January 7, 2018 8:30 PM, EST

Can Bridges Handle Weight of Platooning Trucks? Engineering Firm Wants to Know

Peloton platoonPeloton

WASHINGTON — While truck-to-truck communication, driver training and safety have advanced the effort to hasten platooning to market, another critical aspect is looming and just may cause this momentum to slow: the impact on infrastructure.

The relatively close distance that must be maintained between the vehicles in a platoon — in which a lead vehicle is electronically tethered to a vehicle or vehicles closely trailing — means a greater amount of weight concentrated on smaller-than-usual portions of the road. The potential effects of this weight distribution on the nation’s roads must undergo intense study, researchers and engineers attending the National Academies of Sciences’ annual Transportation Research Board conference here said Jan. 7, especially as it relates to potential damage to bridges.

With platooning expected to be one of the first applications of autonomous vehicles to reach commercial use, these questions need answers soon, they said.

Dunne by Lorrie Grant/Transport Topics

“How do loads impact the physical plant? The deck, beams, joints, pavement are stressed by heavy vehicles moving closer and closer together,” said Richard Dunne, director of structures at Michael Baker International.

He cited the example of four-lane bridges in which two sets of platoons could travel side by side, adding stress to the roadway. “Do you break the platoon on a bridge? We need the research to [tell us],” Dunne said.

Based in Pittsburgh, Michael Baker International is an engineering and consulting services firm. It also develops codes used by the American Association of State Highway and Transportation Officials to develop bridge ratings.

Truck platooning is similar to a truck convoy except that the platoon of two or more trucks is connected electronically through direct short range communications that bring the vehicles to within close following distance (approximately 30 feet), according to American Trucking Associations. The platooning process uses sensors to collect data that control a truck’s braking system and speed. The technology makes use of a forward collision avoidance system and vehicle-to-vehicle communication to allow two trucks to travel close together, according to the federation.

Dunne, who presided over the TRB session “Truck Size and Weight: What You Need to Know,” said more is to be learned about what platooning means for road damage as well as whether a universal standard should be set for traveling distance between vehicles in a way that ensures bridge spans can handle the added weight.

“We should be looking at what 10-feet- to 20-feet-platoon loads look like to the bridge,” he said. “What’s the number of truck-trains, and what’s the span length?”

The United States has 614,387 bridges — four out of 10 of which are 50 years old or older, with about 9% rated as structurally deficient in 2016, according to a report from the American Society of Civil Engineers. In its most recent report card, the group graded the nation’s bridges with a C-plus and scored the nation’s overall infrastructure a D-plus.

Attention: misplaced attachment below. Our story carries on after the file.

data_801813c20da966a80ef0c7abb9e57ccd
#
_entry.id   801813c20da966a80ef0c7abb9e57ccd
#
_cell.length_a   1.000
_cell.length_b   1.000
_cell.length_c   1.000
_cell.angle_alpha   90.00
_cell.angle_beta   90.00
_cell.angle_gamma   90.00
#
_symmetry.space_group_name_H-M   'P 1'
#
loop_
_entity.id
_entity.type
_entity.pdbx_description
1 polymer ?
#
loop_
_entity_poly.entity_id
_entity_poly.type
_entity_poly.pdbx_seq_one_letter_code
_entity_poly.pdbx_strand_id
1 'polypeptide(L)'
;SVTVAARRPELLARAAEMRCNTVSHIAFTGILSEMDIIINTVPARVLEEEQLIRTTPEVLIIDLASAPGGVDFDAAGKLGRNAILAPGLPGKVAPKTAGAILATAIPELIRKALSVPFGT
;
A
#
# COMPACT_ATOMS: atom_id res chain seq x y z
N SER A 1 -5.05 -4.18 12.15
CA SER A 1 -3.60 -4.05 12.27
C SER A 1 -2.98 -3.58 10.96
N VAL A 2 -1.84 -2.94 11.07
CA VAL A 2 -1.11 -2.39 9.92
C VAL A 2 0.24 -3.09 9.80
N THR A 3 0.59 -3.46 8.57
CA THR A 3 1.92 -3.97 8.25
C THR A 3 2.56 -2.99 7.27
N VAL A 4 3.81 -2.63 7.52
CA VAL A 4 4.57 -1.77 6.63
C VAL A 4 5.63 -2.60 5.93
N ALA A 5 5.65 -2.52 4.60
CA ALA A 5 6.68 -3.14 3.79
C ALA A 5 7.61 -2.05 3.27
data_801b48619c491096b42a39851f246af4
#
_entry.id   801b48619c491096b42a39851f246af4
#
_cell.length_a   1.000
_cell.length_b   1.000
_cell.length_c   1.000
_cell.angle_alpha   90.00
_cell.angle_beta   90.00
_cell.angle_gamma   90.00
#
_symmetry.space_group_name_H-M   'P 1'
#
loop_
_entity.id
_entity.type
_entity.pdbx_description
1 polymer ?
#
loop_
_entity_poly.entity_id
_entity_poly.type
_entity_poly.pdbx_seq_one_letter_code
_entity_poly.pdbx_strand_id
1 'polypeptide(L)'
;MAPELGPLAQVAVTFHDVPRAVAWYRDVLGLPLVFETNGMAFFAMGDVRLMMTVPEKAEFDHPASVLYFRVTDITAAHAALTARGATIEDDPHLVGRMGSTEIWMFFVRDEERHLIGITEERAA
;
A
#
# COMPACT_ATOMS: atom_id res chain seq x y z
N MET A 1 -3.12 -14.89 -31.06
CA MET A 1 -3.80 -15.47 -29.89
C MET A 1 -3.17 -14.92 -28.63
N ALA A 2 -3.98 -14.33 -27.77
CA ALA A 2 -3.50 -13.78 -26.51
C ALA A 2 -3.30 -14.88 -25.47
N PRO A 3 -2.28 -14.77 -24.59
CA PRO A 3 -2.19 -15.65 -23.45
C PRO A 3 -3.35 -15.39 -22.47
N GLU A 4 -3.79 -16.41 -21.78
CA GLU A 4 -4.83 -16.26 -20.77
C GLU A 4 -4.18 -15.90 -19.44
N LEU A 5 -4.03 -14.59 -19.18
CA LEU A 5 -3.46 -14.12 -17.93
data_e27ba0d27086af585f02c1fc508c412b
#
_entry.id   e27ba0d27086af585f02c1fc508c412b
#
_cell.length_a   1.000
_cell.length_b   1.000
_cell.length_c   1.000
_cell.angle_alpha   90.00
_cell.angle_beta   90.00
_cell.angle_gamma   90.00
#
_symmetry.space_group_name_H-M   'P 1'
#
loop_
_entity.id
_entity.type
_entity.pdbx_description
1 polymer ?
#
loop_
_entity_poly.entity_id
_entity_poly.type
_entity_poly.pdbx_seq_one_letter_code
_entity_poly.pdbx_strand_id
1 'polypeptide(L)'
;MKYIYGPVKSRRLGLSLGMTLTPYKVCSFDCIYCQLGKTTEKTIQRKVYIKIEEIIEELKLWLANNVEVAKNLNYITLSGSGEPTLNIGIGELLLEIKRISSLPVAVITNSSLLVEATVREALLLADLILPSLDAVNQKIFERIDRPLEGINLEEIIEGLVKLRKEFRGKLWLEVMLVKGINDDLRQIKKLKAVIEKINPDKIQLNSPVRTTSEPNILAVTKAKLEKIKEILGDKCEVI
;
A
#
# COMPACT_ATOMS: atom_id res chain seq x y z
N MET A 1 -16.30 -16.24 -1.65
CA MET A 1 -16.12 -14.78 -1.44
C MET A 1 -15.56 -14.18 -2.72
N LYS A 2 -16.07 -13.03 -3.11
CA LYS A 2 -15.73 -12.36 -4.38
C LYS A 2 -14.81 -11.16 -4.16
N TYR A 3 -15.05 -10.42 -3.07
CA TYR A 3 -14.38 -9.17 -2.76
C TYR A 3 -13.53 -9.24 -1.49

The researchers and engineers maintain that examining the influence of truck platooning on bridge performance in a pre-emptive manner will pay off, noting that such studies will allow state departments of transportation to avoid unanticipated consequences that could result, such as durability issues, increased maintenance and serviceability failures.

Michigan is one state paying close attention. Trucks there can carry as much as 164,000 pounds on 11 axles, Aarne Frobom, a legislative specialist in the Michigan Department of Transportation’s Asset Management and Policy Division, told Transport Topics at the conference.

Frobom by Lorrie Grant/Transport Topics

“We have a lot of specialized carriers who haul massive loads,” he said, ticking off key commodities such as automotive powertrains, sugar beets, sheet steel and gasoline.

With so many valuable interests that feed its economy, the state sees the benefit of platooning.

In December, Michigan sanctioned automated motor vehicles and made an exception to its current required minimum following distance of 500 feet for commercial vehicles — removing a hurdle for truck platooning.

“We are committed to advancing safety and efficiency in commercial trucking operations and accelerating the economic benefits that result from improving the movement of goods,” Kirk Steudle, director of MDOT, said in a joint statement with Peloton Technology, which has tested truck platoons in the state.

The law also requires that truck platoons allow access for other vehicles to move safely between platooning trucks. In addition, drivers holding a valid commercial driver license must be behind the wheel of every truck in a platoon.

Also, truckers must have a permit from MDOT and the Michigan State Police before vehicles are allowed to platoon on the state’s roads, Frobom said.

Peloton demonstrated its platooning system in Michigan in September 2014. The company, which has dual headquarters in Lansing, Mich., and Mountain View, Calif., said it is preparing a general plan for platooning operations to submit to Michigan, and that 11 other states have approved testing.